With this, we conclude our whirlwind tour of the state of the art in ecological computing, and zoom back out to the guiding question posed by the title of this article.
Prospects for computing, ecological or otherwise, are inseparable from prospects for society generally. It is depressingly easy for me to imagine a future much like the oppressive present, only with more advanced technology than ever in the hands of the ruling elite and their (private or “public”) security forces and with some of the most disastrous possible changes in climate having come to pass. Yet, depending on the outcomes of various social struggles, a very different world is possible.
Frantz Fanon said: “Each generation must, out of relative obscurity, discover its mission, fulfill it, or betray it.” In contemplating what is that mission today, I perceive clear parallels between the position of relatively privileged tech workers and the petty bourgeoisie in post-colonial nations, as described by revolutionary leaders such as Amílcar Cabral in his address “The Weapon of Theory” to the 1966 Tricontinental Conference of revolutionaries from Africa, Asia and Latin America. In this speech, Cabral discusses the vital necessity for anti-colonial movements to include an analysis of imperialism, nationality and class in order to attain true liberation:
In order not to betray these objectives [of national liberation] the petty bourgeoisie has only one choice: to strengthen its revolutionary consciousness, to reject the temptations of becoming more bourgeois and the natural concerns of its class mentality, to identify itself with the working classes and not to oppose the normal development of the process of revolution. This means that in order to truly fulfill the role in the national liberation struggle, the revolutionary petty bourgeoisie must be capable of committing suicide as a class in order to be reborn as revolutionary workers, completely identified with the deepest aspirations of the people to which they belong.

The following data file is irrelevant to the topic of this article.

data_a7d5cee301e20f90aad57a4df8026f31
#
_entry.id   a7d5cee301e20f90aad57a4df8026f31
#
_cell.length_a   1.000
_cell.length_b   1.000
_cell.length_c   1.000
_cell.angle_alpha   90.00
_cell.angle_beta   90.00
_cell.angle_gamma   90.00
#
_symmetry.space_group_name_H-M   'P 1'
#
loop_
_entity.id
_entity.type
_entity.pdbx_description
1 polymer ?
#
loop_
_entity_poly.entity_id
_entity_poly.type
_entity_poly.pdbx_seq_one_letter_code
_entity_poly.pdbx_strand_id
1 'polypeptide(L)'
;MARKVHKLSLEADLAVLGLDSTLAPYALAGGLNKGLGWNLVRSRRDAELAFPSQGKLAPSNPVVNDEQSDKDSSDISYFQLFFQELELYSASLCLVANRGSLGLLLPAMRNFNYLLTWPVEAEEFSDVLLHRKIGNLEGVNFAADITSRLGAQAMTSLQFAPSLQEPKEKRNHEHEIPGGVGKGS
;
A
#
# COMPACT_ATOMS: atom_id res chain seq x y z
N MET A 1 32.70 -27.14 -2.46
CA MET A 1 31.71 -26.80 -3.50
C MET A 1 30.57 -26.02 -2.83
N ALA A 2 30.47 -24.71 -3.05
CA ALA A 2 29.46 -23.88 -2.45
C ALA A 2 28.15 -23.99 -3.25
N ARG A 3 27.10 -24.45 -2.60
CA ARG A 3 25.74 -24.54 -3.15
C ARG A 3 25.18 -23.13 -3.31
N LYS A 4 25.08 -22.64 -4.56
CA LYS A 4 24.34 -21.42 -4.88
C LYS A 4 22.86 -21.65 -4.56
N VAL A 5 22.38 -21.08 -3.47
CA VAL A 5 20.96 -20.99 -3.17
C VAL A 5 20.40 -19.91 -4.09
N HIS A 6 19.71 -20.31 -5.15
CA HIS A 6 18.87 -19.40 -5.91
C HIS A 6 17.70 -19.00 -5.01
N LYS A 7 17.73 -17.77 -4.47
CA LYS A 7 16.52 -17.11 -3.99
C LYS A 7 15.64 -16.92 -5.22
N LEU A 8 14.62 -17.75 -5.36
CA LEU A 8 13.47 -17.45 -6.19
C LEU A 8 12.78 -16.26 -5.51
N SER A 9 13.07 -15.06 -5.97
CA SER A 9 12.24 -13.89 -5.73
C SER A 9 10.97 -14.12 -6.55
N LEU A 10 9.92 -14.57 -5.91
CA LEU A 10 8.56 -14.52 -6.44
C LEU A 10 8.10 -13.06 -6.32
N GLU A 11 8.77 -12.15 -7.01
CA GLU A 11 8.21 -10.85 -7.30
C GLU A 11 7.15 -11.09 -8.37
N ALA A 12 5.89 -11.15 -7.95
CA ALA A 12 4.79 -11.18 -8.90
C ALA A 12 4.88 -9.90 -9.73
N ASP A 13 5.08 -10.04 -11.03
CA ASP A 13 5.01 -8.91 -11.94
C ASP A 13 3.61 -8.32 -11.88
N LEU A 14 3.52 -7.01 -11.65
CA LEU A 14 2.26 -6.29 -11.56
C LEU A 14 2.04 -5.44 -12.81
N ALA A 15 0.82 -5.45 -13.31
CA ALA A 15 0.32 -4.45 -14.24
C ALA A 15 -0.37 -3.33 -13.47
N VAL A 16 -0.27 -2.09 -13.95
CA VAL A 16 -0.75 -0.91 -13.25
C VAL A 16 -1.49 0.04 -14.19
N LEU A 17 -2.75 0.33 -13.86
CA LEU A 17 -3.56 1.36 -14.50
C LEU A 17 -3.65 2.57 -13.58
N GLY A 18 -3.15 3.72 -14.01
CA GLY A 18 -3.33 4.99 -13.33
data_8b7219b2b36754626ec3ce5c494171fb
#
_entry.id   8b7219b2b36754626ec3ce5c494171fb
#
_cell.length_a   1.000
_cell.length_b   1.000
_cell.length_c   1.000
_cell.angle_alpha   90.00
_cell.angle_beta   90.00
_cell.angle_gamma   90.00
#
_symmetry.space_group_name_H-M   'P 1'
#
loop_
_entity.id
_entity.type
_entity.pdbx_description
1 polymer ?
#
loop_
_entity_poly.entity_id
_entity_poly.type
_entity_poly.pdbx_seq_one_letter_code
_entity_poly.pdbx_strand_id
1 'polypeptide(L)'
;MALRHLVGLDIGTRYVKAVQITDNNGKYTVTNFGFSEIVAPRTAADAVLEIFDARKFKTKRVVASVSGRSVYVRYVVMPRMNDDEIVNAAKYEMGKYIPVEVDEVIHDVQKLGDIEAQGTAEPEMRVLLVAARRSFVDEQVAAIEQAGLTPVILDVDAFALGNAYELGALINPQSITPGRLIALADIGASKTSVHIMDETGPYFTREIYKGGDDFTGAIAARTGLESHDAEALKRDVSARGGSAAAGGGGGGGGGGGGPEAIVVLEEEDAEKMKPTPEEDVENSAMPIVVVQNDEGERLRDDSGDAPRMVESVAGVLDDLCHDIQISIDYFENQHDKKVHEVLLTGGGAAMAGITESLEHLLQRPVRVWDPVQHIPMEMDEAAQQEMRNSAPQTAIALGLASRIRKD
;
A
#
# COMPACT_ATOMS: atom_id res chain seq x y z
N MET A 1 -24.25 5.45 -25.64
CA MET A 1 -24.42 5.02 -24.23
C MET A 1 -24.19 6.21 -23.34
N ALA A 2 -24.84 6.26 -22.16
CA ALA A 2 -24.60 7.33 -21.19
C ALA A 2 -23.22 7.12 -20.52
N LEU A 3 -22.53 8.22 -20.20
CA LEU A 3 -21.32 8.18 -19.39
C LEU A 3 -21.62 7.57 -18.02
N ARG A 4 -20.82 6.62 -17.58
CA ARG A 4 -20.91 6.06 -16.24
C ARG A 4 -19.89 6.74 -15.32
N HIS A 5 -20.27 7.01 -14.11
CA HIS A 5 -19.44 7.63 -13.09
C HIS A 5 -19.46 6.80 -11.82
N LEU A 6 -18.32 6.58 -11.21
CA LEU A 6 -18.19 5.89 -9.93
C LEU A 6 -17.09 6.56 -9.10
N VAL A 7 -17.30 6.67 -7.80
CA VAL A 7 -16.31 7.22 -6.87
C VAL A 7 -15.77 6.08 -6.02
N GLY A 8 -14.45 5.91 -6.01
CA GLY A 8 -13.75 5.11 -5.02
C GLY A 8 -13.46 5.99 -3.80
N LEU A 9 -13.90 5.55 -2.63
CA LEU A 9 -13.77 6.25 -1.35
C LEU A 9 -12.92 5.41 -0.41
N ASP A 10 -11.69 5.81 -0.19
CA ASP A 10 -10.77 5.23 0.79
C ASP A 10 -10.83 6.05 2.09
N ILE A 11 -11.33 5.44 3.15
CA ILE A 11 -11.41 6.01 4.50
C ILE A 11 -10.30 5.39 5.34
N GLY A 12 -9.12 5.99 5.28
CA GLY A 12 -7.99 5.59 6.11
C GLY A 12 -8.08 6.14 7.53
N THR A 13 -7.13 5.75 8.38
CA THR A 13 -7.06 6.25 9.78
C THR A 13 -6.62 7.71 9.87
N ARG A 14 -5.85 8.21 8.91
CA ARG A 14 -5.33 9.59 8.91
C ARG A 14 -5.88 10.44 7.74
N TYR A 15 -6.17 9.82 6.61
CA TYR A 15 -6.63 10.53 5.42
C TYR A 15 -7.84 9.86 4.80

(NOTE: Cabral’s use of this phrase is intended metaphorically rather than literally, in line with similar usages from the same era such as that of Huey Newton of the Black Panthers, whose autobiography was titled “Revolutionary Suicide”. Today I would prefer a term such as class betrayal over class suicide.)
This path to liberation is diametrically opposed to the path of “diversity” and assimilation into oppressive structures paved by Black faces for white supremacy such as Barack Obama. Every oppressed group contains numerous such heroes and misleaders (or “compradors”) alike.
With some understanding of how our own work fits into this larger context, it is obvious that as technologists, we certainly cannot “save the world” with clever hacks. Yet without a critical mass of sympathetic and participating technologists, it will be far more difficult for anti-capitalist social movements to counteract high tech surveillance and repression and to take advantage of the novel communications and organizing possibilities enabled by modern technology. Between the scale of the resources at the disposal of state security and “surveillance capitalist” corporations and the racialized and gendered composition of the high tech workforce, these organizations have little difficulty in employing conformist and/or actively reactionary tech workers to develop and refine techniques for the manipulation and repression of communities in struggle. The distorted perspective of this privileged class is expressed in the ugliness of the biases and oppressive applications evident in today’s machine learning technology.